Court Completely Crushes Kraft's Calportland Conspiracy Case; Cement and Concrete Collusion Claims not Credible
On June 21, 2016, Rune Kraft, an individual, filed a qui tam complaint as Relator on behalf of the United States and the State of California, against certain CalPortland, Lehigh Hanson, and Cemex entities. Kraft alleged that the defendants had conspired since at least 2003 to fix prices and allocate markets for cement, asphalt, and concrete in the State of California, which caused inflated prices on construction and transportation projects funded by the federal government or the State of California. When the defendants were hired to complete these projects, their contracts typically included a certification that their costs were reasonable and not the result of anticompetitive conduct. Kraft alleged that these certifications were false and violated the False Claims Act (FCA).
On March 9, 2018, Central District of California Judge John Walter dismissed Kraft’s entire complaint without leave to amend. Judge Walter held that the allegations of an antitrust conspiracy were implausible because they lacked sufficient detail about the who, what, when, where and how of the alleged conspiracy. Kraft merely alleged that certain purchasers were not always able to purchase cement from the closest supplier and at the lowest price, and then labeled this a conspiracy. The court noted that there were many alternative explanations (besides a conspiracy) for why the closest cement supplier might not want or be able to sell cement to a particular purchaser at the lowest prices.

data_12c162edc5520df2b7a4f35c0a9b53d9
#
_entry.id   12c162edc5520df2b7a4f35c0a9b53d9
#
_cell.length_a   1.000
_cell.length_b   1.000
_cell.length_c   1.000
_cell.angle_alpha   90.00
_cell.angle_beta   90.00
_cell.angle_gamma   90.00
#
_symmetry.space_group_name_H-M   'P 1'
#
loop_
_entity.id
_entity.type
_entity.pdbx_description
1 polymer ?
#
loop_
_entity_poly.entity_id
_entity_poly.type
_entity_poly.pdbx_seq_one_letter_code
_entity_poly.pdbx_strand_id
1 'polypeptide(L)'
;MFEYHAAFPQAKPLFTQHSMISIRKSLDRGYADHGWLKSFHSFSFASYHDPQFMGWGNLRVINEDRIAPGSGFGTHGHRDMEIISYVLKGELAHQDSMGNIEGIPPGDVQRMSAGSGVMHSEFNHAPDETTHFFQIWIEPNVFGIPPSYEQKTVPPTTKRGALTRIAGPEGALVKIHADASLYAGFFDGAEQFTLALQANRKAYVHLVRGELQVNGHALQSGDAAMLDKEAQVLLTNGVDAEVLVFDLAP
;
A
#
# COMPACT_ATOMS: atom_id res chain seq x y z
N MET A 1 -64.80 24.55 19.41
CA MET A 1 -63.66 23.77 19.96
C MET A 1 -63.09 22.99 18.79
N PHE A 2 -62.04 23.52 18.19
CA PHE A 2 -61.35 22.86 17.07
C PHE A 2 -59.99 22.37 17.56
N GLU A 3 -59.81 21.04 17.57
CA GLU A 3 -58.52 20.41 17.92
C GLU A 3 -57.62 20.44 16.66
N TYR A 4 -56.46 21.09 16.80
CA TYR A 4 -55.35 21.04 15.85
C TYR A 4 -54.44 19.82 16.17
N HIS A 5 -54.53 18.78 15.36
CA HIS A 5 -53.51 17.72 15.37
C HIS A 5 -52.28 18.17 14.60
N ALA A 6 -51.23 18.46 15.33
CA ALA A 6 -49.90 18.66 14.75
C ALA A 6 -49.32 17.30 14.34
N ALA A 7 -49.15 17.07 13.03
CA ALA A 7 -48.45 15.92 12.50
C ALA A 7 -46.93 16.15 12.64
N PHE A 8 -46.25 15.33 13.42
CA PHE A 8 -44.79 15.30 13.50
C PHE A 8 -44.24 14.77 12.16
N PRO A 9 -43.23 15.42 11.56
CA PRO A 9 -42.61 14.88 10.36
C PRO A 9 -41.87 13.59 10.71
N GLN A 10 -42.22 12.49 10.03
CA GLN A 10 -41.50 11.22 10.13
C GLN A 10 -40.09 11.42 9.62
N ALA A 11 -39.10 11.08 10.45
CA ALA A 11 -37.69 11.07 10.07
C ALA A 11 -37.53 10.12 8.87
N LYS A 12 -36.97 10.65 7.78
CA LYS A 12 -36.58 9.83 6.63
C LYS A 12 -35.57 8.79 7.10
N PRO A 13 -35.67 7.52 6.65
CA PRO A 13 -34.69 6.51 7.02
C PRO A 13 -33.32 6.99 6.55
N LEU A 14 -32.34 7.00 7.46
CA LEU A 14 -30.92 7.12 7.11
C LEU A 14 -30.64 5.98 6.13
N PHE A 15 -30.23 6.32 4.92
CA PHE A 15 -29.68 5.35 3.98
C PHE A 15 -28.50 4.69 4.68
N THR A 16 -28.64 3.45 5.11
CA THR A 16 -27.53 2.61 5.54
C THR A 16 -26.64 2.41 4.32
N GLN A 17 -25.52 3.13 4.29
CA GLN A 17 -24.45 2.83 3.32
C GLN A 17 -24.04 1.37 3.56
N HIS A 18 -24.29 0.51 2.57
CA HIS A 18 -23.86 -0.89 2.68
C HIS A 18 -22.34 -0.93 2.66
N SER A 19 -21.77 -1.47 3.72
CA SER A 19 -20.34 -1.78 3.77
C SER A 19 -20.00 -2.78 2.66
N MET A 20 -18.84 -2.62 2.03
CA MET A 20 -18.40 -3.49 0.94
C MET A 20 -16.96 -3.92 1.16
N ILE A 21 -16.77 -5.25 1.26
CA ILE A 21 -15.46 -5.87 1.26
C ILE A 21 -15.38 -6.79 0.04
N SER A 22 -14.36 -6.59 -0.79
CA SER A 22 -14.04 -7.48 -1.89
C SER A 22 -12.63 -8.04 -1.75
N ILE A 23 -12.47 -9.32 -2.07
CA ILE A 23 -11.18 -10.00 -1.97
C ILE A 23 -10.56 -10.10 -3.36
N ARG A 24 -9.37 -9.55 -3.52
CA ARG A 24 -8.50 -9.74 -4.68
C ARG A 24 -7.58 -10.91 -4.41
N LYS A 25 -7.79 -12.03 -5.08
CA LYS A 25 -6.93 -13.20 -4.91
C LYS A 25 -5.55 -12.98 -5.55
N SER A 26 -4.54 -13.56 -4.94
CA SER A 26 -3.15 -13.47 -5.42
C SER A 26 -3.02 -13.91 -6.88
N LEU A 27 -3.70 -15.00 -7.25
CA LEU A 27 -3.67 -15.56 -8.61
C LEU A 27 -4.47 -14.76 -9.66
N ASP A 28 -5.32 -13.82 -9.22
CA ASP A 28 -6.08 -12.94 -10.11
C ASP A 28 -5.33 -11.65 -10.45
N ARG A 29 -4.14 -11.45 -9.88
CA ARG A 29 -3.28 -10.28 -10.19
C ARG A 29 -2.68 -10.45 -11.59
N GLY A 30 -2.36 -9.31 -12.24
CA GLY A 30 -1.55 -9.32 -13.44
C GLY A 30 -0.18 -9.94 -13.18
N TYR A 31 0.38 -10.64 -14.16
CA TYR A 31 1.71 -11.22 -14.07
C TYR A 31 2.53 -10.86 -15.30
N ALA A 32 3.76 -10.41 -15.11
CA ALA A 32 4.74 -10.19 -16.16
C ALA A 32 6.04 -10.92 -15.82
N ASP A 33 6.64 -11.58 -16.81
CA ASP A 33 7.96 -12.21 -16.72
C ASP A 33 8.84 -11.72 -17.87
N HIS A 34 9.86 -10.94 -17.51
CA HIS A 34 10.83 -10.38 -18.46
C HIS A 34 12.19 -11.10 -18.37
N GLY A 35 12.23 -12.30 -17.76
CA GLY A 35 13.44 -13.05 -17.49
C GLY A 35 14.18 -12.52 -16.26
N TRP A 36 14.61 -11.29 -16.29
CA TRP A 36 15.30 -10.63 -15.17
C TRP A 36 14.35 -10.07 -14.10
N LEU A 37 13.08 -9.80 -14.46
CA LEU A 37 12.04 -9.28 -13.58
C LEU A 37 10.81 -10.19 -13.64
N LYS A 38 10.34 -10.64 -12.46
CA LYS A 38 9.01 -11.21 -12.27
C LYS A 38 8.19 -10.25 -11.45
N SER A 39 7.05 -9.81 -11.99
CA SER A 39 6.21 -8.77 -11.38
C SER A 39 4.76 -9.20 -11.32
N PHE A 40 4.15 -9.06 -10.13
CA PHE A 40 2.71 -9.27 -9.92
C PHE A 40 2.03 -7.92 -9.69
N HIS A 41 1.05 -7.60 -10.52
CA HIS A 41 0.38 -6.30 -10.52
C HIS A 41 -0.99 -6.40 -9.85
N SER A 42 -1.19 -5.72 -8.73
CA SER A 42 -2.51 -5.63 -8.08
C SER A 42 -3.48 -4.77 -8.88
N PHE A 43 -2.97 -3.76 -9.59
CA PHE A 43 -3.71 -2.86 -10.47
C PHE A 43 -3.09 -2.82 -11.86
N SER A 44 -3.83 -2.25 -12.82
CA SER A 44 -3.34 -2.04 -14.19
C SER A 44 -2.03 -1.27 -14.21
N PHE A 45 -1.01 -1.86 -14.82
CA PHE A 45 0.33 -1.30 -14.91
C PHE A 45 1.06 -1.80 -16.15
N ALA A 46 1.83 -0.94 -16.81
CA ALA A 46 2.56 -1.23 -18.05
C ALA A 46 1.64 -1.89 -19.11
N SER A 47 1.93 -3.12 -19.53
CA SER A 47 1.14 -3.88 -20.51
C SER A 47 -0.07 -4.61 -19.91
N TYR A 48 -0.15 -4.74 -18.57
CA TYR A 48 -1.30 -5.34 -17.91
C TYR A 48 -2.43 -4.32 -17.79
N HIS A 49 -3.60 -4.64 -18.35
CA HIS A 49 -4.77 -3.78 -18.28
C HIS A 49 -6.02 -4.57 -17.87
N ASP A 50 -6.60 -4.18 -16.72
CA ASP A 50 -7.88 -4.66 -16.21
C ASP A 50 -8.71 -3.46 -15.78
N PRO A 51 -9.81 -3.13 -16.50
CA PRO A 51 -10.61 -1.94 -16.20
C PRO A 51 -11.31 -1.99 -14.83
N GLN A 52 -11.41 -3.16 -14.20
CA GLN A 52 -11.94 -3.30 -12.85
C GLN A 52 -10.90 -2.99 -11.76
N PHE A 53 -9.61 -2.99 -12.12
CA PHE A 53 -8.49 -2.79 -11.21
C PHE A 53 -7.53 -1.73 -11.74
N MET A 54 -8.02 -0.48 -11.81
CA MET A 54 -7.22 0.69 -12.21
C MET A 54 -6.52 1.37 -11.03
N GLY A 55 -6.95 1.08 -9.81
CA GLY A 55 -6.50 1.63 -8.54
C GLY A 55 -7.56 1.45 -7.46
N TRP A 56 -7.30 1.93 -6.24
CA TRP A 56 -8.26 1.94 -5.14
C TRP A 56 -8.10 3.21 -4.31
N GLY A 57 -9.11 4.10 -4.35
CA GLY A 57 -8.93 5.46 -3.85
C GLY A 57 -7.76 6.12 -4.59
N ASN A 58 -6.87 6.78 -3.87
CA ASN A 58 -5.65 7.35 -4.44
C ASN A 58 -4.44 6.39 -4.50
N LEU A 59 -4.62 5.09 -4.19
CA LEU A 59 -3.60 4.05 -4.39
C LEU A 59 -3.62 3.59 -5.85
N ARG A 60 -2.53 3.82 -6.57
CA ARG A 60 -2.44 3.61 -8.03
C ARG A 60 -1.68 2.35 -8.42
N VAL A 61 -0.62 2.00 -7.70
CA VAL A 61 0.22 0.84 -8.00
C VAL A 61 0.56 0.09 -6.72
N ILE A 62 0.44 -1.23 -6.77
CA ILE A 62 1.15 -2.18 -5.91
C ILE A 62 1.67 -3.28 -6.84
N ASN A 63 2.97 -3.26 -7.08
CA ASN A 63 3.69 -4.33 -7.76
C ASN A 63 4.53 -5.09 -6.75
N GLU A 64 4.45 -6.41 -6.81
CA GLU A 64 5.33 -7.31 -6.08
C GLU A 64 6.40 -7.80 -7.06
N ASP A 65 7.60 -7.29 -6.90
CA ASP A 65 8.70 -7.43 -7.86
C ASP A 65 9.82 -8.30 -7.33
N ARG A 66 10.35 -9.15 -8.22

Judge Walter further held that without a plausible allegation of an antitrust violation, Kraft could not plausibly allege a false certification in violation of the FCA. In addition, the certifications Kraft was relying upon were specific certifications as to the absence of bid-rigging in connection with a specific project. So, even if a general antitrust conspiracy to fix prices or allocate markets existed, there was still no plausible FCA violation, because Kraft had not alleged any bid-rigging as to a specific project.
Kraft’s attorney withdrew before the motion to dismiss was resolved, after defendants informed him that his client was a vexatious litigant. Judge Walter’s decision notes that a plaintiff relator cannot appear pro se in a qui tam action.
The case is U.S. ex rel. Rune Kraft v. CalPortland Construction, Case No. 16-4479 (C.D. Cal.) (Order and Statement of Decision dated March 9, 2018).
The Sheppard Mullin team included Los Angeles partners Leo Caseria and Scott Roybal and Los Angeles special counsel Barbara Taylor.